Then, with the Jeffersons‘ Apt. 12D on the left side of the stage, and the Bunkers’ front room to the audience’s right, it was a step back to the first year of Richard Nixon’s second term with All in the Family.
That hug Harrelson gave Tomei when they finished their rendition of “Those Were The Days” seemed to let out all the anticipation of getting to the moment of lift-off. Unfortunately, as great as Academy Award winner Tomei was at the role that Jean Stapleton brought to life, her Cheers alum partner took a while to warm up to the task at hand, while simultaneously slipping in and out of a distracting accent that never suspended disbelief.
The first secret of the night to be unveiled was what episodes of the eleven-season Jeffersons and the nine seasons of All in the Family were going to be performed. The decision was very specific to the context of the re-staging in Donald Trump’s America, and the existential logistics of moving from one series to the other. Allowing tonight’s performance to introduce almost all the characters, the special started off with the John Rich and Bob LaHendro-penned “Henry’s Farewell” from October 20, 1973, where George Jefferson’s brother, played tonight by Black-ish’s Anderson, departed. That was followed by the January 18, 1975 pilot of The Jeffersons.
The sixth episode of the fourth season of AITF stumbled with its grumpy Archie, which Harrelson often overplayed with uncharacteristic low energy, as he was burdened by the legacy of the O.G. Carroll O’Conner.
However, beyond that breaking of every wall by Foxx’s flub, the real star of All in The Family tonight was Tomei, who weaved the anxiety and vulnerability that the late and great Stapleton brought to Edith, and injected her own sense of playfulness, especially in scenes with Sykes’ Weezy – a team-up destined to be seen again in another form if Netflix has any programming shuffle left.
Almost beat for beat the same as the full dress run-through that I attended on the Sony lot last night, tonight’s Live in Front of a Studio Audience was ruled by the headliner, as the Jeffersons moved right on up.
Foxx and Sykes, along with Jovan Adepo as their on-screen son, Lionel, had already jettisoned the afterburners. But the arrival of Kerry Washington and Will Ferrell as one of American TV’s first mixed-race couples, Helen and Tom Willis, shot the re-staging stratospheric. While it would have been witty to have Tom Willis played by Scandal’s ex-POTUS Tony Goldwyn instead of Ferrell, it would have risked overwhelming the actual production and denied us the comic flair of the Talladega Nights: The Ballad of Ricky Bobby star.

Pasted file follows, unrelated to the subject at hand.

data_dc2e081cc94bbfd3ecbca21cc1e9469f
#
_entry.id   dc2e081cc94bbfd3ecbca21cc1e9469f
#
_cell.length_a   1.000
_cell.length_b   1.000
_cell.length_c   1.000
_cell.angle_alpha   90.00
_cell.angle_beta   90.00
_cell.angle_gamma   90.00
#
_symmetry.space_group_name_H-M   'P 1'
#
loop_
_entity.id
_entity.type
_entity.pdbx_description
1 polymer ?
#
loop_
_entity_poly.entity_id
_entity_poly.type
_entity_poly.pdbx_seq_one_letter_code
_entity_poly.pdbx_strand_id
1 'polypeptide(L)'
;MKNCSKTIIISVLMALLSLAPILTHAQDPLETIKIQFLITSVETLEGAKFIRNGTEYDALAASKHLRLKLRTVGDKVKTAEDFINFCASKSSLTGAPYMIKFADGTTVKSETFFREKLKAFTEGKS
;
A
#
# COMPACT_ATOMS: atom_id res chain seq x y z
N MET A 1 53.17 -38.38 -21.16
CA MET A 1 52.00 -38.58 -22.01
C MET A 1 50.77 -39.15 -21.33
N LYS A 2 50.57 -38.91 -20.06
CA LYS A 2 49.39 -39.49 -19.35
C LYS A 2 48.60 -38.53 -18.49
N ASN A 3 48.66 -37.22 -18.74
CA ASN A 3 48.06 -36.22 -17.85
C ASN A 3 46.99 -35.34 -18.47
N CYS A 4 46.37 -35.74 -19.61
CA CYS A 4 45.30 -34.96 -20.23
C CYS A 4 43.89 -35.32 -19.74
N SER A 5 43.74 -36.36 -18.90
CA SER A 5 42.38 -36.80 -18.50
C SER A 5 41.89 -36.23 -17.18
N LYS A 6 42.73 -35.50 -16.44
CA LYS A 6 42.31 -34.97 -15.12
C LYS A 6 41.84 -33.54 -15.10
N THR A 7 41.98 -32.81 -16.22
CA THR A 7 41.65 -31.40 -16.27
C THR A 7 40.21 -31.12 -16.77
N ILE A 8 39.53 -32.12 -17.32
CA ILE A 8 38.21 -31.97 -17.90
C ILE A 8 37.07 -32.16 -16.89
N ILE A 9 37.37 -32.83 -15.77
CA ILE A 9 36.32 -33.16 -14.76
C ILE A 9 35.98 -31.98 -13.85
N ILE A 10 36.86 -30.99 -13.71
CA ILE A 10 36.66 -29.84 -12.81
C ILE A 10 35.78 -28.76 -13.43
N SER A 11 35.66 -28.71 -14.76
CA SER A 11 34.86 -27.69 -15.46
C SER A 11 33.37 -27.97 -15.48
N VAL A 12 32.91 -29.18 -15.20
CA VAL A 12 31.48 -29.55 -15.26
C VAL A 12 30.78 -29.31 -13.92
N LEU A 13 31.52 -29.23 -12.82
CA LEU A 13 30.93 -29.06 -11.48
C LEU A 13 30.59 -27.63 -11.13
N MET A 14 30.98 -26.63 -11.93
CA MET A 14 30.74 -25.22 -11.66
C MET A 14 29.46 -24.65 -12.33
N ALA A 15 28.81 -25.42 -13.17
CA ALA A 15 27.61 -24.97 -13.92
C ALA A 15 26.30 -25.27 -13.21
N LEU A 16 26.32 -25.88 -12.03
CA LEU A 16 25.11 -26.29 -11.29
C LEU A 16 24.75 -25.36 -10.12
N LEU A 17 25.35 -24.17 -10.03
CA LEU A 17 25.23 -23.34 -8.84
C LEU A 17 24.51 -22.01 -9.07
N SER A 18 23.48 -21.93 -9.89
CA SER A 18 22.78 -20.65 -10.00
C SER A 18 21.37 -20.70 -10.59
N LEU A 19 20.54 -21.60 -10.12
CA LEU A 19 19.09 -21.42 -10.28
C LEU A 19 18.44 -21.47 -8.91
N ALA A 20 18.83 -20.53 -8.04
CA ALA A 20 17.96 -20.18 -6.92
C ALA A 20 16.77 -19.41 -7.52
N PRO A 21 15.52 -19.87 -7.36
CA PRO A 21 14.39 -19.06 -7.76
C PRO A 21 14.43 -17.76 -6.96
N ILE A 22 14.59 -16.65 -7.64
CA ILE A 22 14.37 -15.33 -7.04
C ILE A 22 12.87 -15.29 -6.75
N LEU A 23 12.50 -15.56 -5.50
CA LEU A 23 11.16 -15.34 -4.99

Part Dreamgirls reunion and 227 reunion, and part exercise in the bottomless American appetite for nostalgia, the reprise of The Jeffersons’ pilot was so authoritative that I forgot I was watching a staged throwback until that far-from-Gerald-Ford-era, Washington-instigated group hug right near the end.
Otherwise, in the greatest tribute to the overcoming original and the re-staging, I was back on those nights as a kid when my parents and I howled at Sanford, Hemsley, Gibbs and gang.
Or as Norman Lear told Jimmy Kimmel tonight, “I sit in a chair in an audience and I was had!”
So, if the ratings are strong enough against NBC’s Chicago Med and Chicago Fire season-enders, can we have some more? And let’s have that tune one more time too –
Such an honor to be part of this INSANELY SPECIAL evening bringing, the brilliant work of @thenormanlear back to television. Thank you @jimmykimmel for including me in the cool kids! Love you. #liveinfrontofastudioaudience #allinthefamily #thejeffersons pic.twitter.com/Ux9i3VluZl
— kerry washington (@kerrywashington) May 23, 2019